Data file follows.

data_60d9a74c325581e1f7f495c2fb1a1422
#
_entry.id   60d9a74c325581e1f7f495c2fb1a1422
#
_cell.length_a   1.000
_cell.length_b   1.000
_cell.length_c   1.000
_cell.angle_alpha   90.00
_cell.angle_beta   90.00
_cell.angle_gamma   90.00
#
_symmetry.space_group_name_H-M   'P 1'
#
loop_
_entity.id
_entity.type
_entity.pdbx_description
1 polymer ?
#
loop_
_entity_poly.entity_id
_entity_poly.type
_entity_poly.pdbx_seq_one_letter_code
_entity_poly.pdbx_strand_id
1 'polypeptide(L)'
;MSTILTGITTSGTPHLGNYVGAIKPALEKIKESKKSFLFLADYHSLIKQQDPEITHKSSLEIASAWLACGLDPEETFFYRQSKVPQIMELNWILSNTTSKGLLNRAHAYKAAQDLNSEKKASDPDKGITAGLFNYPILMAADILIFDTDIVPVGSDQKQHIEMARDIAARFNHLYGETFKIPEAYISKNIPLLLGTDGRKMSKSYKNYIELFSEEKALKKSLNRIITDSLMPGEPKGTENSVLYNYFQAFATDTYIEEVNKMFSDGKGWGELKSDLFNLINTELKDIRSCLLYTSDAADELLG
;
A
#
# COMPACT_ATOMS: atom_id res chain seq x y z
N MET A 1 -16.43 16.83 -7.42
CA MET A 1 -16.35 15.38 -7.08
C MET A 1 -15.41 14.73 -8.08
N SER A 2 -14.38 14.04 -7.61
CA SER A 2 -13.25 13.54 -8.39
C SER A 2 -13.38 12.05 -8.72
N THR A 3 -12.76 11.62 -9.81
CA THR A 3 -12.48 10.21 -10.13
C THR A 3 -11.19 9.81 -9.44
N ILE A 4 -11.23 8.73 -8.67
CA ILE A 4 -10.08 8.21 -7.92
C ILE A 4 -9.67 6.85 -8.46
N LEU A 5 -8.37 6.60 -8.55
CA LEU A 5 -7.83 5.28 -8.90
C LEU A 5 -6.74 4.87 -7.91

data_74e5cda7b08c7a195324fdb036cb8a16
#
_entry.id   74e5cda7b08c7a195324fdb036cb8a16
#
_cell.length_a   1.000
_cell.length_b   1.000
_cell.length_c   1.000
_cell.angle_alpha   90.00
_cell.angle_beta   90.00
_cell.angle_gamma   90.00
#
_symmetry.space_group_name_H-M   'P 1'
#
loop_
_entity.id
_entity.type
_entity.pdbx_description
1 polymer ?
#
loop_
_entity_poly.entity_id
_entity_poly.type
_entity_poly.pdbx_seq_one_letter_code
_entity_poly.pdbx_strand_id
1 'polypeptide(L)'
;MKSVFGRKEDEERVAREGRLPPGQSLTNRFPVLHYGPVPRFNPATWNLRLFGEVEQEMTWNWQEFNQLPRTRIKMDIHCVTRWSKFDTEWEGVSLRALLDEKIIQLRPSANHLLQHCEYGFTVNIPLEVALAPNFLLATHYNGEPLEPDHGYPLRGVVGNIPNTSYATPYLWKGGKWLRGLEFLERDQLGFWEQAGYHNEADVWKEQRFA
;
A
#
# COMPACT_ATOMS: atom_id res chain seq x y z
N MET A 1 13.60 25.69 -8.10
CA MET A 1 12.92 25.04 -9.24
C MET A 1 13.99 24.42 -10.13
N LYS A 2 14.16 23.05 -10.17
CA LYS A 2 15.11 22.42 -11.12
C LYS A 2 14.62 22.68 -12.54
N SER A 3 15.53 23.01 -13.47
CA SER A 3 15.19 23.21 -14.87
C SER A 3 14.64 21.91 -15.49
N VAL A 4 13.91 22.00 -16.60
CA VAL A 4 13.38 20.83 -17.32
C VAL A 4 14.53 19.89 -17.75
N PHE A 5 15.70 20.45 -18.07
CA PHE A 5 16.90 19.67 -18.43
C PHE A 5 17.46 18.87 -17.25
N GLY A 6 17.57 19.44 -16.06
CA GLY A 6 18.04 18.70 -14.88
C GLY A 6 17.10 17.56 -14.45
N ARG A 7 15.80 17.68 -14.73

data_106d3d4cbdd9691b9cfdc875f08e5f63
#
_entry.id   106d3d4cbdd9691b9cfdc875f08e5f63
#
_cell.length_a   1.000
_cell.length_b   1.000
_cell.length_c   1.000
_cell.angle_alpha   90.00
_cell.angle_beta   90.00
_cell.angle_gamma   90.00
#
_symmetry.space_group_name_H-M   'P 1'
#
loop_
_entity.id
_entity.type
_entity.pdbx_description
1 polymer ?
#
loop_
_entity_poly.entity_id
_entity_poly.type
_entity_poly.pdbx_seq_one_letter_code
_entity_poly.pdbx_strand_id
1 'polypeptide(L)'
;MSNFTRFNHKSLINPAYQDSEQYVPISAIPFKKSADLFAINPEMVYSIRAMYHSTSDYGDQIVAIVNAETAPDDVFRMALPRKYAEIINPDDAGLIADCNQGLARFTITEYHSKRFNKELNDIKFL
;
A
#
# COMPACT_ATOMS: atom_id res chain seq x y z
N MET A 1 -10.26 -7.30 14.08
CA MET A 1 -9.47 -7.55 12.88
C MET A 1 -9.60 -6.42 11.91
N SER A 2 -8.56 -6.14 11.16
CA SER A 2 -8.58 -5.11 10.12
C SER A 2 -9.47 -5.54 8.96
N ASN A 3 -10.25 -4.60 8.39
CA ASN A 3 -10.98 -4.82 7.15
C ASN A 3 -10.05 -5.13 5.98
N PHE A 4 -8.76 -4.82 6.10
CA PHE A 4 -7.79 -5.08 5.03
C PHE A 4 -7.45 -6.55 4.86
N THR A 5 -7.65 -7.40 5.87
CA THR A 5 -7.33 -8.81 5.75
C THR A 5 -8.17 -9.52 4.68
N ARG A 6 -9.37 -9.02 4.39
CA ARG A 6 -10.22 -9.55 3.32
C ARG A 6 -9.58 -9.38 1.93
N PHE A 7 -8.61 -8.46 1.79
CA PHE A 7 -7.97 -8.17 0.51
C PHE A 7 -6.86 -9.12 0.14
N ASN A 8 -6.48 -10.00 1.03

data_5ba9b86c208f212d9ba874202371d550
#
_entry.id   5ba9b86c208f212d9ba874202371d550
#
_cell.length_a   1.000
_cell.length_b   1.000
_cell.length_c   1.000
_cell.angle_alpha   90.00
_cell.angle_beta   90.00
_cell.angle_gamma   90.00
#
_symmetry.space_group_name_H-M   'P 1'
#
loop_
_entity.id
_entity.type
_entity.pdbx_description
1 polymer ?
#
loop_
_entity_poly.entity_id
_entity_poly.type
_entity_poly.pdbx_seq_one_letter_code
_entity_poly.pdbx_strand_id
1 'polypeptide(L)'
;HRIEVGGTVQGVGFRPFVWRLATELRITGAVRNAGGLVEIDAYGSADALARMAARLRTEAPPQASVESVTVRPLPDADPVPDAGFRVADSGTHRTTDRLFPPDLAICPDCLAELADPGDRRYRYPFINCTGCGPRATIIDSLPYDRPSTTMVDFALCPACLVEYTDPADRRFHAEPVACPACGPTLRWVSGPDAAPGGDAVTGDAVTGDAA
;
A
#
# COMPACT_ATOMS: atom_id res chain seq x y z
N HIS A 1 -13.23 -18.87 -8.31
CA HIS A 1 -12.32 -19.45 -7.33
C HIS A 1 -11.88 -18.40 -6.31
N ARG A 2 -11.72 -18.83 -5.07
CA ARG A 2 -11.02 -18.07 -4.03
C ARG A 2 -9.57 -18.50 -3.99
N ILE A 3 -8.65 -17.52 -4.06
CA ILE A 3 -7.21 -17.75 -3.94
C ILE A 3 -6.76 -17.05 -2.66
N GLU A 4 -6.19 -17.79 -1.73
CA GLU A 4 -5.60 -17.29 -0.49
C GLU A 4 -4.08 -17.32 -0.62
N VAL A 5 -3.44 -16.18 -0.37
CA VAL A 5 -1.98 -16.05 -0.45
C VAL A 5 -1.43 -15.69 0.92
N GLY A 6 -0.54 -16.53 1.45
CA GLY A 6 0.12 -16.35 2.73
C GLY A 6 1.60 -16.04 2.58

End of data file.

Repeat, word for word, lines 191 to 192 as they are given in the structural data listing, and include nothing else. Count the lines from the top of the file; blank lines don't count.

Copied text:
C VAL A 5 -1.43 -15.69 0.92
N GLY A 6 -0.54 -16.53 1.45